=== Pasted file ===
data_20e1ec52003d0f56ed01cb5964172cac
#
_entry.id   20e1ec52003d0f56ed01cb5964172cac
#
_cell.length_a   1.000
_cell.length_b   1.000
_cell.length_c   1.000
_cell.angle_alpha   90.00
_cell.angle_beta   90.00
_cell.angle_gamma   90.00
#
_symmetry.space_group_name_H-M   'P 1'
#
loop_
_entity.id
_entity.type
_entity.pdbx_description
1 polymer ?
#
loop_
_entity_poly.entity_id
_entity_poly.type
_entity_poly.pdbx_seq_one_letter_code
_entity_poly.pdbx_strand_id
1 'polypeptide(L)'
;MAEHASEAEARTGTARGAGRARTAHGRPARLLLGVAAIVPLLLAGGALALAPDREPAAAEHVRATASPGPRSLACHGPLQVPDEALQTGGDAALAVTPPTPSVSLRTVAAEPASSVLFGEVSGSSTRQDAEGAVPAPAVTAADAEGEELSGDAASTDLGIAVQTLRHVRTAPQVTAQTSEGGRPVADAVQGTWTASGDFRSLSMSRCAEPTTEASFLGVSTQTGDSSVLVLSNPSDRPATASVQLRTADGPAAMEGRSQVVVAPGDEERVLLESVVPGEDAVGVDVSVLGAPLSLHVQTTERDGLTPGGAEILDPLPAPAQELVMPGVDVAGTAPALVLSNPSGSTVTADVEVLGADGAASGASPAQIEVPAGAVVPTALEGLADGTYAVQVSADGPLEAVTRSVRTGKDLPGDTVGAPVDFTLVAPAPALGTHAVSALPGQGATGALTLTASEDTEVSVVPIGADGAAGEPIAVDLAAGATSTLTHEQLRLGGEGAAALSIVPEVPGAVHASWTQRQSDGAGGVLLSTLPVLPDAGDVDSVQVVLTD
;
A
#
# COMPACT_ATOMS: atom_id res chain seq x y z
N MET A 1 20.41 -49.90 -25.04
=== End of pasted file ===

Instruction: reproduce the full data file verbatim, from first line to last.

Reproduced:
data_20e1ec52003d0f56ed01cb5964172cac
#
_entry.id   20e1ec52003d0f56ed01cb5964172cac
#
_cell.length_a   1.000
_cell.length_b   1.000
_cell.length_c   1.000
_cell.angle_alpha   90.00
_cell.angle_beta   90.00
_cell.angle_gamma   90.00
#
_symmetry.space_group_name_H-M   'P 1'
#
loop_
_entity.id
_entity.type
_entity.pdbx_description
1 polymer ?
#
loop_
_entity_poly.entity_id
_entity_poly.type
_entity_poly.pdbx_seq_one_letter_code
_entity_poly.pdbx_strand_id
1 'polypeptide(L)'
;MAEHASEAEARTGTARGAGRARTAHGRPARLLLGVAAIVPLLLAGGALALAPDREPAAAEHVRATASPGPRSLACHGPLQVPDEALQTGGDAALAVTPPTPSVSLRTVAAEPASSVLFGEVSGSSTRQDAEGAVPAPAVTAADAEGEELSGDAASTDLGIAVQTLRHVRTAPQVTAQTSEGGRPVADAVQGTWTASGDFRSLSMSRCAEPTTEASFLGVSTQTGDSSVLVLSNPSDRPATASVQLRTADGPAAMEGRSQVVVAPGDEERVLLESVVPGEDAVGVDVSVLGAPLSLHVQTTERDGLTPGGAEILDPLPAPAQELVMPGVDVAGTAPALVLSNPSGSTVTADVEVLGADGAASGASPAQIEVPAGAVVPTALEGLADGTYAVQVSADGPLEAVTRSVRTGKDLPGDTVGAPVDFTLVAPAPALGTHAVSALPGQGATGALTLTASEDTEVSVVPIGADGAAGEPIAVDLAAGATSTLTHEQLRLGGEGAAALSIVPEVPGAVHASWTQRQSDGAGGVLLSTLPVLPDAGDVDSVQVVLTD
;
A
#
# COMPACT_ATOMS: atom_id res chain seq x y z
N MET A 1 20.41 -49.90 -25.04